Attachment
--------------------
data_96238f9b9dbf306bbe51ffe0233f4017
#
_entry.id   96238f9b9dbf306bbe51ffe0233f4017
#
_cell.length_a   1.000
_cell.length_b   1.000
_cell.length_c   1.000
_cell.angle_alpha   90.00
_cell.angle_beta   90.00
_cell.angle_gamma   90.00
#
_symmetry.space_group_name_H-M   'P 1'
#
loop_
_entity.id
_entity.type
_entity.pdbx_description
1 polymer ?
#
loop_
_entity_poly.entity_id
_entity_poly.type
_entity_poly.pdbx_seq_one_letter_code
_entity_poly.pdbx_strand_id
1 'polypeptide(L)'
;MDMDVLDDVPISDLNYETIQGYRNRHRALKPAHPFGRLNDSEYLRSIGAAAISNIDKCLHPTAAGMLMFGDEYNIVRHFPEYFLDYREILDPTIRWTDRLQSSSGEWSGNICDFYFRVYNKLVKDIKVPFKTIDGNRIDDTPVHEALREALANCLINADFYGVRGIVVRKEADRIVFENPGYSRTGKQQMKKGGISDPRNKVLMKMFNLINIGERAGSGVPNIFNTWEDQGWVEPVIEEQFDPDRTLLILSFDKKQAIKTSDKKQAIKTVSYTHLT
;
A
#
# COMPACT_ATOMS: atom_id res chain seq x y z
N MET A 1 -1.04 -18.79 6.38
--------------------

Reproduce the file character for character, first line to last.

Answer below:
data_96238f9b9dbf306bbe51ffe0233f4017
#
_entry.id   96238f9b9dbf306bbe51ffe0233f4017
#
_cell.length_a   1.000
_cell.length_b   1.000
_cell.length_c   1.000
_cell.angle_alpha   90.00
_cell.angle_beta   90.00
_cell.angle_gamma   90.00
#
_symmetry.space_group_name_H-M   'P 1'
#
loop_
_entity.id
_entity.type
_entity.pdbx_description
1 polymer ?
#
loop_
_entity_poly.entity_id
_entity_poly.type
_entity_poly.pdbx_seq_one_letter_code
_entity_poly.pdbx_strand_id
1 'polypeptide(L)'
;MDMDVLDDVPISDLNYETIQGYRNRHRALKPAHPFGRLNDSEYLRSIGAAAISNIDKCLHPTAAGMLMFGDEYNIVRHFPEYFLDYREILDPTIRWTDRLQSSSGEWSGNICDFYFRVYNKLVKDIKVPFKTIDGNRIDDTPVHEALREALANCLINADFYGVRGIVVRKEADRIVFENPGYSRTGKQQMKKGGISDPRNKVLMKMFNLINIGERAGSGVPNIFNTWEDQGWVEPVIEEQFDPDRTLLILSFDKKQAIKTSDKKQAIKTVSYTHLT
;
A
#
# COMPACT_ATOMS: atom_id res chain seq x y z
N MET A 1 -1.04 -18.79 6.38